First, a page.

The Information Commissioner’s Office has confirmed that it is “aware” of concerns about a trust’s collaboration with Google DeepMind on an AKI alert system.
Google announced that its artificial intelligence offshoot, DeepMind, had launched a new division to work with NHS clinicians on developing technology to improve patient care in March.
At the same time, it revealed that it was working with the Royal Free London NHS Foundation Trust on an app called Streams.
Its first focus is to help clinical staff detect cases of acute kidney injury, which can affect up to one in six patients and is a significant cause of extended stays and even death.
The move appeared uncontroversial until the New Scientist magazine revealed that the collaboration had involved giving the company “a huge haul of patient data”.
Specifically, it said the project involved information on 1.6 million patients who had passed through Barnet, Chase Farm and the Royal Free hospitals over five years.
The New Scientist included concerns from privacy group medConfidential that the information had been obtained without patient consent, and that it was excessive because the records did not just cover kidney function.
The concerns were widely picked up in the press and, according to Computer Weekly magazine, have led to a complaint to the ICO, arguing that the data should be pseudonymised and encrypted.
An ICO spokesperson told Digital Health News that it was “aware of it [the complaint]” and that it was “making inquiries”; although these did not amount to an investigation at this stage.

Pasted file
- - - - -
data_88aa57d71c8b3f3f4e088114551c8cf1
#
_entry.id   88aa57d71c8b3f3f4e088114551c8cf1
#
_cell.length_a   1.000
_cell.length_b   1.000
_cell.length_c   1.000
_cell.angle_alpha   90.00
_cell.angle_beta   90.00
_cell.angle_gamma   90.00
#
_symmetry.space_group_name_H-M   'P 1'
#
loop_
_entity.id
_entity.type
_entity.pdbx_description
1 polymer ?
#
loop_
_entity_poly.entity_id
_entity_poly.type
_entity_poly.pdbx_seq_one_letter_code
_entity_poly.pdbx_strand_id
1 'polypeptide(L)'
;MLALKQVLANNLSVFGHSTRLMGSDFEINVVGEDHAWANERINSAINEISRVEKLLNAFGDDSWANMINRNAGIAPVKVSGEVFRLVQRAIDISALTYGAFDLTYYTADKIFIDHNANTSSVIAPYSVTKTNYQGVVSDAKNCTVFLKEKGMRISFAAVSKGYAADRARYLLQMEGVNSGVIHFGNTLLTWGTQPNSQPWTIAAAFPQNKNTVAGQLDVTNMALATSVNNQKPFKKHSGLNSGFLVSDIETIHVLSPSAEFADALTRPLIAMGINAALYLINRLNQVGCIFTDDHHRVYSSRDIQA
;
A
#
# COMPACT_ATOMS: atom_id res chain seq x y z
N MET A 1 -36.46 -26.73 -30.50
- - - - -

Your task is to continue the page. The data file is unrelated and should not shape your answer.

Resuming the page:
The trust has maintained that the collaboration does not require patient consent, since the information is being used for direct patient care, for which there is ‘implied’ consent.
“Throughout the NHS, patient data is routinely collecting and processed by IT companies for the purpose of direct patient care under the principle of implied consent,” a Q&A on its website points out.
“Our agreement with DeepMind is our standard third-party data sharing agreement, with the trust being the data controller and DeepMind being the data processor. Over 1,500 third party organisations have undergone similar NHS information governance processes.”
The Q&A also seeks to reassure the public that the data is encrypted “in transit to, and at rest within the DeepMind cluster.”
The original New Scientist story said the data agreement it had obtained stated that the data could not be used for any other part of Google's business, that it would be stored in the UK by a third party, and deleted when the agreement expires in 2017.
The trust has also argued that a range of demographic and clinical data is needed to build alert algorithms, and that historical data is needed to spot relevant trends.
However, in updates on its blog, medConfidential has continued to argue that most patients will not benefit from the app, the exact use to which the data is being put is unclear, and transparency is needed to make sure that any tool that is developed is safe.
The New Scientist has also published a further article claiming that the project has failed to secure approval from the Confidentiality Advisory Group or the Medicines and Healthcare products Regulatory Authority.
However, MHRA registration for apps is something of a grey area.
The Royal College of Physicians has argued that doctors should only use medical apps that carry a CE Mark, but its guidance has been widely criticised, and the point at which an app counts as a medical device has not been tested.
The MHRA's guidance says that decision support software is "likely" to fall within its scope if it applies "automated reasoning" in the form of guidance or calculations.
But it also says it "may not" if these "only provide information" to enable a health professional to make a clinical decision, as they "ultimately rely on their own knowledge."